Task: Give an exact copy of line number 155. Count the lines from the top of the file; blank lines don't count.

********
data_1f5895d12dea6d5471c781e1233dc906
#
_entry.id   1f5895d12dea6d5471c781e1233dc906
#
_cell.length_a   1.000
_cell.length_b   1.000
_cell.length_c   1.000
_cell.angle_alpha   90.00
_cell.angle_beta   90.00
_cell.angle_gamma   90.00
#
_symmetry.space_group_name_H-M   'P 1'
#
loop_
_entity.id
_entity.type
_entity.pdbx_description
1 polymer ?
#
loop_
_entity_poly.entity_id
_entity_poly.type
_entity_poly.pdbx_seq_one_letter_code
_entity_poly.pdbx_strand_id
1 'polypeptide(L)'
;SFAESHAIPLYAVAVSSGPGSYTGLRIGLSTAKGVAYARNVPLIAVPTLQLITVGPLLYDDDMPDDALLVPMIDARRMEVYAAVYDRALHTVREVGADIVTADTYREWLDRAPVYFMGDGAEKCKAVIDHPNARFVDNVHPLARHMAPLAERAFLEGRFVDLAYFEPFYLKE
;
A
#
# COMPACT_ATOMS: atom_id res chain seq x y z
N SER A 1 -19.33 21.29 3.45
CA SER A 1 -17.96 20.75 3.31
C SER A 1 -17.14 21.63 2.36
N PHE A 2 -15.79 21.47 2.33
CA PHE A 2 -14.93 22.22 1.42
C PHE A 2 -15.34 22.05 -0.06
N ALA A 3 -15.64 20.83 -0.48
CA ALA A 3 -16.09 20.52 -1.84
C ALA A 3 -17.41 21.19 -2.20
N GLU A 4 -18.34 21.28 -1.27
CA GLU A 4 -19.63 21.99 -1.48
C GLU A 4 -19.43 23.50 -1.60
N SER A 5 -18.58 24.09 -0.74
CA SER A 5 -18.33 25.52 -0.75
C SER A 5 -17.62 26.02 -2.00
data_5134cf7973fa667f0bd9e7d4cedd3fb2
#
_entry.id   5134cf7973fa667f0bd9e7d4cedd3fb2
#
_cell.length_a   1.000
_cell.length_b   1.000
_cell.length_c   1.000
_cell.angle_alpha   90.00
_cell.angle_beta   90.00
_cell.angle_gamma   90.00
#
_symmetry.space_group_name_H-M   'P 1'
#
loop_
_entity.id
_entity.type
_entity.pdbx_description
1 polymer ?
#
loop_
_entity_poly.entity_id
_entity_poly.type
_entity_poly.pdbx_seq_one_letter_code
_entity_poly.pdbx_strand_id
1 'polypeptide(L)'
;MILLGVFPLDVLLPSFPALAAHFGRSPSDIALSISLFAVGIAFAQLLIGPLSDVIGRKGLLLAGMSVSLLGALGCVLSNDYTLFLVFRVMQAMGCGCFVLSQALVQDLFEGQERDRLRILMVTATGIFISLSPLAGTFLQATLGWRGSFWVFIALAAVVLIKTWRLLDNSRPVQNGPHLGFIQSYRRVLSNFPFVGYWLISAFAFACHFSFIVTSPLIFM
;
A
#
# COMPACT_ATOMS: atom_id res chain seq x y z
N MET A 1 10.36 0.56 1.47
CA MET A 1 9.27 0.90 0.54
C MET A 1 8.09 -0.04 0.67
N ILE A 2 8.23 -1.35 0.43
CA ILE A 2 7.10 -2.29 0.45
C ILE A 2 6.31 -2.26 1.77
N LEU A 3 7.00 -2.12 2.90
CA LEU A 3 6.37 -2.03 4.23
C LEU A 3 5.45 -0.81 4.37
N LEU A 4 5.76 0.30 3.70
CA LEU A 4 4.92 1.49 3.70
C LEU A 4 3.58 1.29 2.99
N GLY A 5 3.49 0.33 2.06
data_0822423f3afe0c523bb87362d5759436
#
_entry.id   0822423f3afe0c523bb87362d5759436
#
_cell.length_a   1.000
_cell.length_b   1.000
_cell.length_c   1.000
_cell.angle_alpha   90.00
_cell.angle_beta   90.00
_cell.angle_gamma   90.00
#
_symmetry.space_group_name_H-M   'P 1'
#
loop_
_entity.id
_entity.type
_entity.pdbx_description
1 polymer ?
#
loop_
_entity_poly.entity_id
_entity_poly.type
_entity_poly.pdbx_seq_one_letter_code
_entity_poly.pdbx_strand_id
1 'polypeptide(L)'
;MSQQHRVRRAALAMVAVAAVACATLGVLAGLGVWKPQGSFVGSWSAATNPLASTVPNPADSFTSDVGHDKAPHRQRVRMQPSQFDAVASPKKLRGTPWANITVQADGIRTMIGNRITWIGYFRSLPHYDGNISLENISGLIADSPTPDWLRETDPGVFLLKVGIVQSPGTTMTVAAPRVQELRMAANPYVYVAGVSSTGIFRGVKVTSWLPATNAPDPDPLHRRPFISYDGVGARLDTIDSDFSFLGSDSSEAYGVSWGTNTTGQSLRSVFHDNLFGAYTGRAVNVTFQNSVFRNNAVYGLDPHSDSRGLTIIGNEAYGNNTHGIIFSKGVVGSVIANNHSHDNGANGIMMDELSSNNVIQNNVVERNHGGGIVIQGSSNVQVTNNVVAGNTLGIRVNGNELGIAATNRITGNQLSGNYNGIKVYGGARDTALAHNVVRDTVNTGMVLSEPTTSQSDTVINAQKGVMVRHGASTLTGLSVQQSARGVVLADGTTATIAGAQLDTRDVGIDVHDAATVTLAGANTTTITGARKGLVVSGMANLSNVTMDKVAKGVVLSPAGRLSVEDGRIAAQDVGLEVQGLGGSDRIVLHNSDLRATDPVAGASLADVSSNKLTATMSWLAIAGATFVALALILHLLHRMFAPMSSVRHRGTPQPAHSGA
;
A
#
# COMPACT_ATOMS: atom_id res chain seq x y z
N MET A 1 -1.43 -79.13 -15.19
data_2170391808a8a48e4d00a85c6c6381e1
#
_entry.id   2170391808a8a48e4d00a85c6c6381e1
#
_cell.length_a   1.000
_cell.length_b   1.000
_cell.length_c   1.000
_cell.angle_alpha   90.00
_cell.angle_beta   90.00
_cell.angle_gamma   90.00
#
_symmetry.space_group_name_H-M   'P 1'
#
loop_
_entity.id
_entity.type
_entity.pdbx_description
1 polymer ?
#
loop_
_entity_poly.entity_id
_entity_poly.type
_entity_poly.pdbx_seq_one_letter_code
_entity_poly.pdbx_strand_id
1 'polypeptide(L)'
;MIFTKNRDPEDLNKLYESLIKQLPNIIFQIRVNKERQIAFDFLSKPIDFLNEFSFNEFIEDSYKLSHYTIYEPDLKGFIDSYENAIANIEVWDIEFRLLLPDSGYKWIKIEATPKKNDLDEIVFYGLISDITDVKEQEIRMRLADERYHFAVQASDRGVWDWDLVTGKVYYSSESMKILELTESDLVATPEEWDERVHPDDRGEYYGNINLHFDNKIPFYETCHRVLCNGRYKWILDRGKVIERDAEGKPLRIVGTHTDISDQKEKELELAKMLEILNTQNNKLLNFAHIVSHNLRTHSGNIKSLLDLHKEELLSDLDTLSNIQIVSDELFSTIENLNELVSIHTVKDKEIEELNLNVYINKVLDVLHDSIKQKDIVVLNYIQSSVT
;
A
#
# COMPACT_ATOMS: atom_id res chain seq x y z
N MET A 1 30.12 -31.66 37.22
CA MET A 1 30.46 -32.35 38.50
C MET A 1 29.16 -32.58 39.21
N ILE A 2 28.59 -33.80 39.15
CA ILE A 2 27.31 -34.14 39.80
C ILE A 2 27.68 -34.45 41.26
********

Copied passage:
C ILE A 2 27.68 -34.45 41.26